The Great Flip Flop

It is never the flip that gets a politician in trouble. It is the flop. People are entitled to change their mind. But once they have changed their mind, flopping back to their original position seems like rank opportunism.

Until he ran for President of the United States, Donald Trump supported the Chamber of Commerce’s open borders position. In 2012, while supporting Mitt Romney, Donald Trump still criticized the then Republican nominee for having too harsh and uncaring an immigration policy.

Trump has, in the past, bragged about hiring immigrants and has taken the position that illegal immigrants should not be rounded up and sent packing. In fact, Trump once supported the DREAM Act and believed illegal aliens who are children should be allowed to stay in the United States. That was all before he started his 2016 campaign and declared Mexicans rapists.

Once he got in the race, Trump declared he would round up all 11 million illegal aliens in the country and send them packing. When reporters pressed him on the outrage his plan generated, he said the nation had “become so politically correct as a country that we can’t even walk. We can’t think properly. We can’t do anything.”

“We have at least 11 million people in this country that came in illegally. They will go out, they will come back, some will come back, the best, through a process … it may not be a very quick process, but I think that’s very fair and very fine,” Trump declared in a late February debate against Rubio and Cruz.

In March, confronted by NPR’s Cokie Roberts about his immigration plan, Trump said, “I talk about deporting people that are here illegally….We have a country or we don’t.”

On Trump’s website, he calls for tripling the number of Immigration and Customs Enforcement (“ICE”) officers to round up the 11 million illegal aliens in the country. “Millions of people come to the United States but refuse to leave, without consequence,” Trump declared on his website. “This is a threat to national security. Individuals who refuse to leave at the time their visa expires should be subject to criminal penalties.”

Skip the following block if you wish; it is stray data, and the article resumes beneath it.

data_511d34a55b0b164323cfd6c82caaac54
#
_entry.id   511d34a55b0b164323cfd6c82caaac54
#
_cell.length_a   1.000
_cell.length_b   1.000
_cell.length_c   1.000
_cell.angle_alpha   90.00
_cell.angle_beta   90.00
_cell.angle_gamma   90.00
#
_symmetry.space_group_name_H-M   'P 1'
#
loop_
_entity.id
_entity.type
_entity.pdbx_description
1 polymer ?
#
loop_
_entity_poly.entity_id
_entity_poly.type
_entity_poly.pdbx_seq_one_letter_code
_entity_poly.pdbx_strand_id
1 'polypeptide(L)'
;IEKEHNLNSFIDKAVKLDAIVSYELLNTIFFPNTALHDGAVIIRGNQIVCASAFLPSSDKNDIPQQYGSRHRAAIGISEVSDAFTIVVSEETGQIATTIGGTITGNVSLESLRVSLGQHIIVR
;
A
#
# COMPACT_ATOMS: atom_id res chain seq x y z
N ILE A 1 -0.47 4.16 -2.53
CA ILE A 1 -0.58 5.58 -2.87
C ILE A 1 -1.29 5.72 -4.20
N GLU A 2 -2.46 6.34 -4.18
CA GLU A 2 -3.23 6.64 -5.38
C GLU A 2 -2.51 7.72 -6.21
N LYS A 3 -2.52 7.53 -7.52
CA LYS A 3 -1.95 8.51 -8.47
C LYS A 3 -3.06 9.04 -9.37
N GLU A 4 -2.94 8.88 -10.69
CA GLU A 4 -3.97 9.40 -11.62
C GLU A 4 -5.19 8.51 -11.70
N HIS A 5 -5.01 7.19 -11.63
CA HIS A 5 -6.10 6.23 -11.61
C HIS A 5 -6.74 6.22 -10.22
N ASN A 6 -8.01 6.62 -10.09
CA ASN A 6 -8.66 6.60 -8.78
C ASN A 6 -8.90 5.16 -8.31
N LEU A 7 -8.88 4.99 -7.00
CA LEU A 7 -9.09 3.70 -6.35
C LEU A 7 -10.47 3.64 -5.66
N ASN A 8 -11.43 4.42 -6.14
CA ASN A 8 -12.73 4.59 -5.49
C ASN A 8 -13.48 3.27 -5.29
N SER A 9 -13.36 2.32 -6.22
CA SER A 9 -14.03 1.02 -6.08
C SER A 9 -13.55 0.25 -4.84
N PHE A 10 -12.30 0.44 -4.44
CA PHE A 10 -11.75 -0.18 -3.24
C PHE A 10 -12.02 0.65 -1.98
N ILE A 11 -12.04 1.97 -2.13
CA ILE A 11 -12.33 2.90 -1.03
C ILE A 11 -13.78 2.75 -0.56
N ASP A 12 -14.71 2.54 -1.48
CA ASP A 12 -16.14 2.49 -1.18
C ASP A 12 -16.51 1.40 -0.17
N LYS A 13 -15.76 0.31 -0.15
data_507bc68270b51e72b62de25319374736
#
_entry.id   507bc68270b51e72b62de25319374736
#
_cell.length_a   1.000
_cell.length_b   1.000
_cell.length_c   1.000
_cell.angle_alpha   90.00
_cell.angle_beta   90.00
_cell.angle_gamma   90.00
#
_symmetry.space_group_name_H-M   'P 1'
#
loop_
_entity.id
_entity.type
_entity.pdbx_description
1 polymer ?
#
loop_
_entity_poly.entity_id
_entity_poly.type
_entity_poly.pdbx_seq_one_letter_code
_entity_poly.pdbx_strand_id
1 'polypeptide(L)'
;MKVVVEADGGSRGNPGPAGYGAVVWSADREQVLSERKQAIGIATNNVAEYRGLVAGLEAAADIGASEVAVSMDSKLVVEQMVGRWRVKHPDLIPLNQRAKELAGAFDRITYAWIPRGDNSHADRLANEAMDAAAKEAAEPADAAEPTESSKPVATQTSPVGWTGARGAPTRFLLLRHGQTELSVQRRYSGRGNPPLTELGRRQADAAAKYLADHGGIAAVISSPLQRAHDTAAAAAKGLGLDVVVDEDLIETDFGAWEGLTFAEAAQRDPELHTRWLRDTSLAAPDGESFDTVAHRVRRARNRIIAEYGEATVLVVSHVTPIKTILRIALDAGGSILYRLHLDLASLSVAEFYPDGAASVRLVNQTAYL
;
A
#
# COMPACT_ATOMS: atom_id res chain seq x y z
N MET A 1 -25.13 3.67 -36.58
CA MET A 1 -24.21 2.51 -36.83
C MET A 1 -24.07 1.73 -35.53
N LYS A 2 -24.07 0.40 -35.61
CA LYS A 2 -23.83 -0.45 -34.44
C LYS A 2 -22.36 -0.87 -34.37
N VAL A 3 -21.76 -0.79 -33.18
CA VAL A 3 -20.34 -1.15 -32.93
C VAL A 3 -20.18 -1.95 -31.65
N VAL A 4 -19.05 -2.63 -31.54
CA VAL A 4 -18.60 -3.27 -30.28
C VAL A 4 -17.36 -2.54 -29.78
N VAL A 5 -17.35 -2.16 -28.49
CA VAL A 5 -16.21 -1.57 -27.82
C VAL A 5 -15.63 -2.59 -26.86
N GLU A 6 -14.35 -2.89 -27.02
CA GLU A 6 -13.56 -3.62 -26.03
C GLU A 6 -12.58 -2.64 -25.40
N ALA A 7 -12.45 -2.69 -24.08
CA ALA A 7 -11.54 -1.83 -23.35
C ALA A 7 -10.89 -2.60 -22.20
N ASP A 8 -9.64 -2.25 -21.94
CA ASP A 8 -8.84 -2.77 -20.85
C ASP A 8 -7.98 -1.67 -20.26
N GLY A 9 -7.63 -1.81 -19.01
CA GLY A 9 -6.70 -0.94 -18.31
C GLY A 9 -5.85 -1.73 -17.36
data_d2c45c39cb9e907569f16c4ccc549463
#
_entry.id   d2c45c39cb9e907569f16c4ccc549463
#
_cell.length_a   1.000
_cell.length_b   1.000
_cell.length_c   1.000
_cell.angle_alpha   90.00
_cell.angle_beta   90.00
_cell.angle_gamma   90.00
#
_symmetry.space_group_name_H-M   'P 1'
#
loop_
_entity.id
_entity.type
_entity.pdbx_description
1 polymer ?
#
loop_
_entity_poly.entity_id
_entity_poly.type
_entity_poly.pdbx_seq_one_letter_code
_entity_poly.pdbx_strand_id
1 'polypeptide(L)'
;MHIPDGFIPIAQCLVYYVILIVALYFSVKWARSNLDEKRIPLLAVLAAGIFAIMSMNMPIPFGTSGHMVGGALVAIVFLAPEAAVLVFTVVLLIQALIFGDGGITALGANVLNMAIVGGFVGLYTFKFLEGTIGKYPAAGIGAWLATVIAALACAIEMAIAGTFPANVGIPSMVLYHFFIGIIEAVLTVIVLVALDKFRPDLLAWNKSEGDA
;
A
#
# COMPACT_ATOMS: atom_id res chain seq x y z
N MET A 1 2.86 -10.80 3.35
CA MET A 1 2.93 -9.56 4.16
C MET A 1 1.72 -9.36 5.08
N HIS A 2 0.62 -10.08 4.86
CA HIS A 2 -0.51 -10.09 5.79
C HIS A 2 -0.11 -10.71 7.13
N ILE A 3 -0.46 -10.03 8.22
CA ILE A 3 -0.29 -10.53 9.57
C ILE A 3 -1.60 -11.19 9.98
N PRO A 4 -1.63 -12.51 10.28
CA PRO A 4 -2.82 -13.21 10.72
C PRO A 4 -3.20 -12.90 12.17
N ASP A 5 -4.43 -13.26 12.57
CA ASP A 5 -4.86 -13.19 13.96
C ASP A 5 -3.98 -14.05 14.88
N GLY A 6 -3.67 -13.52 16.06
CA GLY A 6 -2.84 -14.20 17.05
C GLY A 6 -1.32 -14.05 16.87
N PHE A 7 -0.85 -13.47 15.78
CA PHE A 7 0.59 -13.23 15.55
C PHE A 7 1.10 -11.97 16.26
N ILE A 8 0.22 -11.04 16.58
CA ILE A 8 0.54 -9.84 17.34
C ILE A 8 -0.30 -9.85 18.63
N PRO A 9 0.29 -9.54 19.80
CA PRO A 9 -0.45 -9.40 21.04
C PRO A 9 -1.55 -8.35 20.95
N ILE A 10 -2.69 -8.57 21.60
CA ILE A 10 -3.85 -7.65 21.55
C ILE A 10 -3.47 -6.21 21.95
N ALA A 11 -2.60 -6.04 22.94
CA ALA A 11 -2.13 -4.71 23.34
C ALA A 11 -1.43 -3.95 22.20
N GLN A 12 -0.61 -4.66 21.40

In November of 2015, Trump said he would create a deportation force to round up all 11 million illegal immigrants in the United States and send them packing. “You’re going to have a deportation force, and you’re going to do it humanely,” Trump told Mika Brzezinski on MSNBC’s Morning Joe. “Don’t forget, Mika, that you have millions of people that are waiting in line to come into this country and they’re waiting to come in legally. And I always say the wall, we’re going to build the wall. It’s going to be a real deal. It’s going to be a real wall.”

This has been one of only two consistent policies Donald Trump has maintained since entering the Presidential race. He has waffled on healthcare, going from attacking Obamacare to calling for a universal, government funded healthcare plan. He has waffled on the minimum wage first saying it killed jobs then advocating an increase to $10 an hour. Every word of every clause of every sentence uttered in every breath by Donald Trump has been subject to change, often in the very next sentence, except his plan to deport all 11 million illegal aliens. Until now.

On Sean Hannity’s television program, Trump declared he would just do what George Bush and Barack Obama have done. He would go after the criminal elements, but ignore those illegal aliens who have been law abiding since they got here. He would require illegals to pay any back taxes they owed then would let them stay here, but not give them citizenship. That is the plan Jeb Bush and Marco Rubio both supported that Trump savaged in the primaries.

Now he is embracing it. The only other policy Trump has consistently maintained is his pro-Russia foreign policy, allowing Vladimir Putin to invade whichever allies of ours Putin chooses. For months now, Republican stenographers and apologists have reassured Republicans that Trump would not cave on plans to appoint pro-life justices to the Supreme Court. How exactly can people trust Trump on that when he is now flip-flopping on the signature plank of his campaign? The answer is simple. You can trust Hillary Clinton to keep all of her promises and you can trust Donald Trump to break all of his. Neither is an acceptable option.

The only thing funny about this is to watch the meltdown Trump supporters are now having. Some of us, of course, told you this would happen.

UPDATE: By the way, as several people have noted to me since I posted this, the only Presidential candidate who did not favor a path to legalization who still holds to that position is Ted Cruz, but of course the Trump people think he’s a liar, kinda like Trump.

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Erick Erickson

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